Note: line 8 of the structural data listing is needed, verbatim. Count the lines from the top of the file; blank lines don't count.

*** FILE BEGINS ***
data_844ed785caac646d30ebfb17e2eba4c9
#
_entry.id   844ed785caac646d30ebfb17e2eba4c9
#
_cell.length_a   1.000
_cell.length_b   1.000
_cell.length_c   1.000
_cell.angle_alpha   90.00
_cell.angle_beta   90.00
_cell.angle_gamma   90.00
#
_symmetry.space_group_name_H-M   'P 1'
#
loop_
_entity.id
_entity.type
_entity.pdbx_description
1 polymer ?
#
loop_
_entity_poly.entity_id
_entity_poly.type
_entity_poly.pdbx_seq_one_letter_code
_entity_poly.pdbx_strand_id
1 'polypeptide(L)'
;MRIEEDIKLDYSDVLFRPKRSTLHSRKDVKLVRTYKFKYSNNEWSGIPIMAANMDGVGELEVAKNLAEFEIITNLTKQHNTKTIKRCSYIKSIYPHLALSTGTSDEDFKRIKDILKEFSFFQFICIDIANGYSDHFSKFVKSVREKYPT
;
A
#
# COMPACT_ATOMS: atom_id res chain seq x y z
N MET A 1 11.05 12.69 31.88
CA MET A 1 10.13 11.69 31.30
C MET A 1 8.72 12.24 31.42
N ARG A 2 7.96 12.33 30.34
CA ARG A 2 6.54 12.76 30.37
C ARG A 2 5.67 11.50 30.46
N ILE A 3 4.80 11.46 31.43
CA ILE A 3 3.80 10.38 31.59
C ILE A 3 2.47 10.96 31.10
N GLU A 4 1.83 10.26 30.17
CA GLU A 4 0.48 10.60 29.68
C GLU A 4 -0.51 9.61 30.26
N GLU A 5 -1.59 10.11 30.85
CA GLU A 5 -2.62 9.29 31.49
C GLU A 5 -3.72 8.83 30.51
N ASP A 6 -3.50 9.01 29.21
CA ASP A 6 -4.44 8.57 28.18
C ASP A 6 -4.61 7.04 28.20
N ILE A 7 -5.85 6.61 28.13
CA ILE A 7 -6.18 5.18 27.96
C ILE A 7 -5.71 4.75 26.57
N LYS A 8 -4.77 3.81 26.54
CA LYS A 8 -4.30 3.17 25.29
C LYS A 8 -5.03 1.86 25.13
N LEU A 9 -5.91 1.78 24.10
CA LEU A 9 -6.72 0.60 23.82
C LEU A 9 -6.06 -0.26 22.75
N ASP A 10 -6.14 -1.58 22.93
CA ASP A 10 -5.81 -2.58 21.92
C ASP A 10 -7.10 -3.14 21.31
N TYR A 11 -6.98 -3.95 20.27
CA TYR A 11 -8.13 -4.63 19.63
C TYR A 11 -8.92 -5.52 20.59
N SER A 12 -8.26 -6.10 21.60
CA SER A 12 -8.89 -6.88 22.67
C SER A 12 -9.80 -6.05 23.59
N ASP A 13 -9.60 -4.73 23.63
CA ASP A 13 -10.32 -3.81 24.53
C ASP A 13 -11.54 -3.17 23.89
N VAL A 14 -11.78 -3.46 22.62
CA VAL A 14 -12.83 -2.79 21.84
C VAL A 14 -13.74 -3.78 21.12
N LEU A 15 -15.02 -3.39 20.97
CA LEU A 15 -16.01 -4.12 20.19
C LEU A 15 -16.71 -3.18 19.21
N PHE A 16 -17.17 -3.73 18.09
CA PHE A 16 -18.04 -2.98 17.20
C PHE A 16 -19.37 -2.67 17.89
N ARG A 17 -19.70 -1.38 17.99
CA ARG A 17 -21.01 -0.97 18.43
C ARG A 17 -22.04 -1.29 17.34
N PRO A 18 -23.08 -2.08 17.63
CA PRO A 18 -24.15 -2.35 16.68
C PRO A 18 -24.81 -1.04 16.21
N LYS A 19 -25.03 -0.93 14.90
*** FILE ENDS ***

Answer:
_cell.angle_alpha   90.00